5 Lessons From The 2020 US Department of Education Blockchain Summit

DC_Summit

My thoughts from the Department of Education's Blockchain Summit 2020.

I had the privilege of representing ODEM.IO in this year’s US Department of Education Blockchain Summit in Washington, DC. Here are my thoughts on the event and where I think Blockchain in Education is heading for success.

1. Interoperability is the Word of the Day

And probably the year. The consensus among all players in the education blockchain space is key, however, if we wait until there’s agreement on the technical tools to get us there, we may stay stuck. Technically, we can now digitize credentials on the blockchain, and can even get students and institutions to trust this model. What comes next will be critical in ensuring that all parties can now work together. Interoperability with different blockchains will be a (if not the) key in 2020 to making sure that what we are building are not just siloed blockchain versions of the old centralized model.

2. My Diploma is on the Blockchain! Now What?

The last two years have been about proving that we can create a legitimate digital verified certificate from the legacy paper copy. Now that this is happening, what’s next? This was a big theme of the conference and one that begs the answer, how can students benefit from this mobility and verification? The short answer appears to be by using it for verified consideration for employment and to extend education beyond the four-year degree. Students need jobs, and the gap between what they are learning in traditional higher ed and the skills necessary for today’s employment is growing. Additionally, students obtaining an education outside the four-year degree format has been a challenge and a new opportunity with a growing number of jobs based on professional certifications rather than a four-year degree such as cloud computing specialists, cybersecurity, application development and media management. Ethical hacker certification is one of the most in-demand certifications sought by high-tech recruiters today, and it does not involve a four-year degree.

3. Who Owns My Data? Well, it’s Not Just You

With deep discussions around FERPA (the Family Educational Rights and Privacy Act) regulation and as the education community continues to revisit the topic of ‘how to stay out of FERPA jail,’ blockchain has brought to the surface the larger question of who owns student credentials. While a student will sometimes pay hundreds of thousands of dollars to receive a degree, and while it seems to make sense that the student should be the verified owner of the credential, imagine instead the university is actually like the Federal Reserve issuing currency. Even though the student can take a copy of their verified credential (whether it’s digital or paper) and share it in whatever way they want, it’s ultimately up to the verifier of this credential to confirm its validity with the issuer, a.k.a. the institution.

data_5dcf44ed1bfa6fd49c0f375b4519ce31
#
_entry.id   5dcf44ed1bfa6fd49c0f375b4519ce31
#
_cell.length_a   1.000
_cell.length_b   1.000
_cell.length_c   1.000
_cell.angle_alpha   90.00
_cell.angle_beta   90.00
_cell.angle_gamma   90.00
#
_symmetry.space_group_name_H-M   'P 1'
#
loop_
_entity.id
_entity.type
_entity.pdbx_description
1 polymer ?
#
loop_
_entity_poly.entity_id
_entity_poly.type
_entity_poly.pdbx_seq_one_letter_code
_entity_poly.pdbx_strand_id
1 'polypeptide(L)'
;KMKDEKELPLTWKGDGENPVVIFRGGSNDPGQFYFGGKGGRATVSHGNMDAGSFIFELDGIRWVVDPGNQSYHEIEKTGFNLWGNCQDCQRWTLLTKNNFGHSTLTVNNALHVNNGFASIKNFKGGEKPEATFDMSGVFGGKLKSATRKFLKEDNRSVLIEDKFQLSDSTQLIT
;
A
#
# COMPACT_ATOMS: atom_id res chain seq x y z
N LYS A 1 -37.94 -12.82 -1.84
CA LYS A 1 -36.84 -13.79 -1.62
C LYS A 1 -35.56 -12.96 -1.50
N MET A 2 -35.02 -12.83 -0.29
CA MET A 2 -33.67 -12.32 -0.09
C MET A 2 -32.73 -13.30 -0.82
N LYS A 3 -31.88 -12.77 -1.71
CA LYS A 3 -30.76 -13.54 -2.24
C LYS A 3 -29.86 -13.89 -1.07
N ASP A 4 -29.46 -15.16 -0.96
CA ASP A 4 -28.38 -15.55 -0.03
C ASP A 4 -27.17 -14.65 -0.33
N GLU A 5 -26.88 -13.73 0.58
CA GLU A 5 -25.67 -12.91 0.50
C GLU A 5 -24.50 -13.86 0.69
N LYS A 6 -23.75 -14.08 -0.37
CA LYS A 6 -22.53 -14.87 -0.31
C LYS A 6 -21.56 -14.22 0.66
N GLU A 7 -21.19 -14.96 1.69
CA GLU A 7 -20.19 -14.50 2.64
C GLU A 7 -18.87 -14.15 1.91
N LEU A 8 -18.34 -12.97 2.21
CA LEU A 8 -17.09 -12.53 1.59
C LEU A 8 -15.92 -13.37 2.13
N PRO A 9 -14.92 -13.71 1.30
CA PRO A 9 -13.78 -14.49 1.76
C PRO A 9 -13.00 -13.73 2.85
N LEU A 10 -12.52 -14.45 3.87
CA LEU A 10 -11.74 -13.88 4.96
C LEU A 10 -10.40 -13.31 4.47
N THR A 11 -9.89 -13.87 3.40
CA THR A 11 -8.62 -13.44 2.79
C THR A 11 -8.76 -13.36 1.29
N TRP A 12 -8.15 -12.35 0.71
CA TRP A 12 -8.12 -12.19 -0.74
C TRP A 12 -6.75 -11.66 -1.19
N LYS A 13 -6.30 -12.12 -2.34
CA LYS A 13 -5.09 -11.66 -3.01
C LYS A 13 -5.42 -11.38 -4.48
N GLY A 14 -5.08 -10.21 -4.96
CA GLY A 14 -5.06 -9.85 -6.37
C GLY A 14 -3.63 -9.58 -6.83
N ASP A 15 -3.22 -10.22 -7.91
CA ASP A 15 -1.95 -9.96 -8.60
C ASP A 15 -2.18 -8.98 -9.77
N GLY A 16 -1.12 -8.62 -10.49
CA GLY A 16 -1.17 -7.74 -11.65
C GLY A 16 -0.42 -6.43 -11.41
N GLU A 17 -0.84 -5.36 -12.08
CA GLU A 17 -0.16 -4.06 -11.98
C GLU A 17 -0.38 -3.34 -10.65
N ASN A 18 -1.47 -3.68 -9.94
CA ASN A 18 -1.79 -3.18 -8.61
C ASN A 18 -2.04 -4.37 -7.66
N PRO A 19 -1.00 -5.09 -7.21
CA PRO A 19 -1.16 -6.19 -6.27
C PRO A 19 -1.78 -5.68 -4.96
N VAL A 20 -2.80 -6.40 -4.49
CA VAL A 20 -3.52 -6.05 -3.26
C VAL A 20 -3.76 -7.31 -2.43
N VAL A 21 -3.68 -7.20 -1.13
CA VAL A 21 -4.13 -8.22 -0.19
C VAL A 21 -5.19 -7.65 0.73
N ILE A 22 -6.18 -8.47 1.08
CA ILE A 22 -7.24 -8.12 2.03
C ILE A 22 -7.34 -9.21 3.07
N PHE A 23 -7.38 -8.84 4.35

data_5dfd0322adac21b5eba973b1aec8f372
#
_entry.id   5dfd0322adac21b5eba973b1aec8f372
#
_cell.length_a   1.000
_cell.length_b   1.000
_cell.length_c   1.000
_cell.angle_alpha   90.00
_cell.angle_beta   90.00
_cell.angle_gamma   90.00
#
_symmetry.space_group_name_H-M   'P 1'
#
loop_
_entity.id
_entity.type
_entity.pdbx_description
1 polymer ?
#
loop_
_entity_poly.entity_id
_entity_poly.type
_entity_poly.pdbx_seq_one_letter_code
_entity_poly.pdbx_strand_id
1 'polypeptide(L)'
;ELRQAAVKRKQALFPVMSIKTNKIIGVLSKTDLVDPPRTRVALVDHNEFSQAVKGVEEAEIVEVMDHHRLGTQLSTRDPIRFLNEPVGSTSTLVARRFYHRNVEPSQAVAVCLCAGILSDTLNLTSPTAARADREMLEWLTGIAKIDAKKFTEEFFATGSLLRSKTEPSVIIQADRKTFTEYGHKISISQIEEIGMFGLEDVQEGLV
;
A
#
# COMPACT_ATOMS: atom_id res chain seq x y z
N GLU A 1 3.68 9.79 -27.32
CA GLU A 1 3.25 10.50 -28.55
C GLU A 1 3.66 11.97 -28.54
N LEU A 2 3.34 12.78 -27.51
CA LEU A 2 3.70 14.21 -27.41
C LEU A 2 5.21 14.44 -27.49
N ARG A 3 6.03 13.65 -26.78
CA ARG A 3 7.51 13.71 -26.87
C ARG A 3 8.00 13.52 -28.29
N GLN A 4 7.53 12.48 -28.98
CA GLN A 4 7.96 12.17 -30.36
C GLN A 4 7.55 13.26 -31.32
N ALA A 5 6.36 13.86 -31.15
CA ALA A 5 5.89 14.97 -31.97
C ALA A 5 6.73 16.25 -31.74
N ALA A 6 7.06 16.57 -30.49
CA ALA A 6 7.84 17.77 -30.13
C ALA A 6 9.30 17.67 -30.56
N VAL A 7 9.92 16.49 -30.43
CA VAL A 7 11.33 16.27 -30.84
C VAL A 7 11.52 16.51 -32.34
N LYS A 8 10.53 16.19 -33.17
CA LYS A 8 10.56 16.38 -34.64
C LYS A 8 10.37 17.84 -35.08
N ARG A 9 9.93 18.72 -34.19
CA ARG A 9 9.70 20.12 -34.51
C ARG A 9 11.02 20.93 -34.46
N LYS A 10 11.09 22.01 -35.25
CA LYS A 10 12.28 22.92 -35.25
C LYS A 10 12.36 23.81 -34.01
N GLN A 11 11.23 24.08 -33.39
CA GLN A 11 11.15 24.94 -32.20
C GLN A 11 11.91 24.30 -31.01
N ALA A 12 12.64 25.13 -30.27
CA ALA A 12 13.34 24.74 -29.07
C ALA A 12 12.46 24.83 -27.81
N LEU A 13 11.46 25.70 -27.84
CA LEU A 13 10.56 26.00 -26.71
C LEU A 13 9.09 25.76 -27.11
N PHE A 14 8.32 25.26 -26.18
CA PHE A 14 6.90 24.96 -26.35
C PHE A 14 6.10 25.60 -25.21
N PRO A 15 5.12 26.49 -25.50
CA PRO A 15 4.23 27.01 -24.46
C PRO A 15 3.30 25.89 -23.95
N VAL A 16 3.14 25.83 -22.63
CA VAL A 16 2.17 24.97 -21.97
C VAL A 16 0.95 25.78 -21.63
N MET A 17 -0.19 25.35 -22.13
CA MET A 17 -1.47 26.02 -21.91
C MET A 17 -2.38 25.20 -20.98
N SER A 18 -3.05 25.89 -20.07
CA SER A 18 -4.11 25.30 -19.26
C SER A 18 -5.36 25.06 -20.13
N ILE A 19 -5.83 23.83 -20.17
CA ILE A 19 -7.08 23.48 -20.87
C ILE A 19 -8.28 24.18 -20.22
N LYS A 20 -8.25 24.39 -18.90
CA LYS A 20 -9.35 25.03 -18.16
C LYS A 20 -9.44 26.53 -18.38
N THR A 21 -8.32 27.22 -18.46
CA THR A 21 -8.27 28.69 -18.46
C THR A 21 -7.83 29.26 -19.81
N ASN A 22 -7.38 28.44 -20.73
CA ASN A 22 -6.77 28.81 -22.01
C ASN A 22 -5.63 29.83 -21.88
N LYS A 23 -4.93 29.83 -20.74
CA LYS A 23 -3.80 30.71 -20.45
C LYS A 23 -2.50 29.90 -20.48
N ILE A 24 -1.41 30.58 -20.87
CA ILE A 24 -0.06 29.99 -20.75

This is a very subtle but important point that we in the blockchain education community need to deeply understand and one that will need to be made more clear as real use cases come online.

4. It’s only Legit if I am Legit

One of the big themes of this year‘s conference was the discussion around self-sovereign identity or SSI. One of the unique features of using blockchain is the ability to share and re-use SSI once it has been verified. The big question that continues to be raised again and again is how is SSI important in moving credentials to a digital decentralized-ledger format. While we’re finding innovation in the technology, ultimately, identity still needs a verified and legitimate source at its starting point. Credentials generated from governments can be a primary source of SSI, however, educational institutions can also serve as legitimate SSI issuers for identity verification.

5. Consensus is Good, but Action is Better

It feels as though we have come to a crossroads in the development, implementation and adoption of blockchain in education. Organizations like the Sovrin Foundation are doing amazing work to develop standards in the industry. And while a big theme of the summit was seeing whether there can be a consensus among the ecosystem’s key players as to the standards of technology and framework chosen to move forward, there’s also an urgency to keep the momentum and real pilots and projects moving forward without losing ground while such decisions are being made. We must trust that consensus and a common protocol will evolve on their own mostly from the buy-in of actual use, as is always the case with innovation. It’s exciting to see so much advancement and technical implementation, and how that advancement is inspiring close collaboration and adoptive use of blockchain in education to solve real-world problems. Here’s to blockchain becoming part of better, more accessible education and employment opportunities for everyone, worldwide.

 

Thank you for your continued support and we look forward to sharing our next update. Connect with us on Telegram, LinkedIn, Facebook and Twitter.

About the author:

Johanna Maaghul, Co-founder and Chief Operation Officer

Johanna, who brings out the very best in people, is a tireless leader and collaborator with hands-on experience in project management, corporate strategy, and technological integration. Her industry involvement spans healthcare, software creation, finance and the practical application of blockchain technology.

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